In this post, I’m going to go over the most common file formats you are likely to use in your digital photography adventure. These explanations will be simple, as you can imagine the detailed technical information is beyond what most people need to know.
So, here’s the fast and easy version of the top five file formats you will use:
There are many different types of raw files and most of them are created by camera manufacturers. Canon has CR2, Nikon has NEF, Sony has ARW—there is no standard version across the industry. If you are opening your files in Adobe Lightroom or Photoshop it’s likely that a plug-in is included or available to read whatever raw format your camera produces. The advantage of shooting in a raw format is that you have increased flexibility in your post-processing. You can change the exposure, color temperature, brightness, contrast, and color saturation (among other things), without losing quality in your photograph. Raw formats also are able to store metadata, so you can look up the technical details of the photo, like your shutter speed, aperture, ISO rating and focal length. Raw files give you flexibility in editing but are very large files and you usually need editing software to view them.
Since raw file formats are all different and you typically need extra software or plug-ins to use them, Adobe has created a standard file format that, ideally, will stand the test of time and will be usable across platforms and software. It is not an industry standard yet, but still good to know about in case you want to archive all your photos in this format, and retain the flexibility of a raw file. If your camera manufacturer goes out of business and people stop supporting the raw files from that camera in new software versions then you’ll wish you had DNG files. I personally do not use these files because I’m confident that Canon will be in business for a while and converting my Canon raw files to DNG is not worth my time.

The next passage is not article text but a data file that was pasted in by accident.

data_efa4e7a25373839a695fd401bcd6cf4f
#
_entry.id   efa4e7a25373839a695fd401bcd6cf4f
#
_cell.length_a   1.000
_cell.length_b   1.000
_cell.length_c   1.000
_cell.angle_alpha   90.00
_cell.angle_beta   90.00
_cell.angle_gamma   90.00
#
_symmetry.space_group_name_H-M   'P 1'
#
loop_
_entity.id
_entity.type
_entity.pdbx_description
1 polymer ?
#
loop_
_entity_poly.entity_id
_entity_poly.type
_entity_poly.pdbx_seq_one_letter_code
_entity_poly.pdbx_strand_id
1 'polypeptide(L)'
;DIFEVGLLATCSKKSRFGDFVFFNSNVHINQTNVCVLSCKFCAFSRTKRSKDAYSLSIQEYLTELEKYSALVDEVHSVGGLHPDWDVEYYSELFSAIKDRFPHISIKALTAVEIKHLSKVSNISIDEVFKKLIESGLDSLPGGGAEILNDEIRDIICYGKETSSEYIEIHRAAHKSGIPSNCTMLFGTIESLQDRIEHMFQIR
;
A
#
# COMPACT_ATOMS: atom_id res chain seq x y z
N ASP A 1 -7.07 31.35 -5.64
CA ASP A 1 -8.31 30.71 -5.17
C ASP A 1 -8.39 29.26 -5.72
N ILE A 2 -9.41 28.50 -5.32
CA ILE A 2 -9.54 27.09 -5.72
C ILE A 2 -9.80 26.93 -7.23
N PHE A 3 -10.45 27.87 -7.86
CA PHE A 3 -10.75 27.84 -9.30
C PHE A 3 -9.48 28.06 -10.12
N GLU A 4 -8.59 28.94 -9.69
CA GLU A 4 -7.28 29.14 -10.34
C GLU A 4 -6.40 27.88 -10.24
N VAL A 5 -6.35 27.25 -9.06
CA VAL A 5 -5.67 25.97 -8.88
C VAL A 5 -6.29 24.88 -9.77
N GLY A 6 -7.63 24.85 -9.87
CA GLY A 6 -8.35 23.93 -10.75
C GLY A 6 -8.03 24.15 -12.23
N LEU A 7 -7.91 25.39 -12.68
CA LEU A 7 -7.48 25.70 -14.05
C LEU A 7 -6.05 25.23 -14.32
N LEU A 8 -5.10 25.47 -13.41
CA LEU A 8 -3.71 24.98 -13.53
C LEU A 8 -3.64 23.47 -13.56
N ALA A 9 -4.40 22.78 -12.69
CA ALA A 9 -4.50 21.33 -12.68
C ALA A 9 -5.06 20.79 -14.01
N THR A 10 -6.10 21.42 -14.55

These files are everywhere and have been THE standard for image delivery and viewing for a long time. JPEGs are compressed files, meaning not every pixel is recorded but groups of pixels are recorded together, so the data needed to save an image is much smaller than a raw file. You can adjust the level of compression on a JPEG to make the file smaller, but at a certain point (of high compression) details are lost. Additionally, if you open a JPEG and do some editing to it and then save it again, it will get compressed again, degrading the quality. Open and save a JPEG several times and you are going to see “compression artifacts”—which look like checkerboards or fuzziness near the edges of your subject. Saving JPEGs using low compression is a good compromise between file size and quality. JPEGs are the best file format for displaying your images on the internet.
The industry standard for uncompressed files for delivery is TIFF. These files are very large because every pixel is recorded individually. Unlike JPEGs, you can save a TIFF multiple times without losing data or creating artifacts. I will create TIFFs if I think that I am going to work on the image again and will need to resave it or if I think my client will be working on the image and saving it in another format.
I don’t use GIFs often because they are not really meant for high-quality photos. They do really well with logos or other illustrated, solid-colored art. However, unlike JPEGs, GIFs are capable of moving like a flipbook, so I will use them occasionally to create low-quality motion pictures for use on the internet.
These are the formats that you will use most frequently. You might also enjoy this comparison of RAW vs JPEG photo files.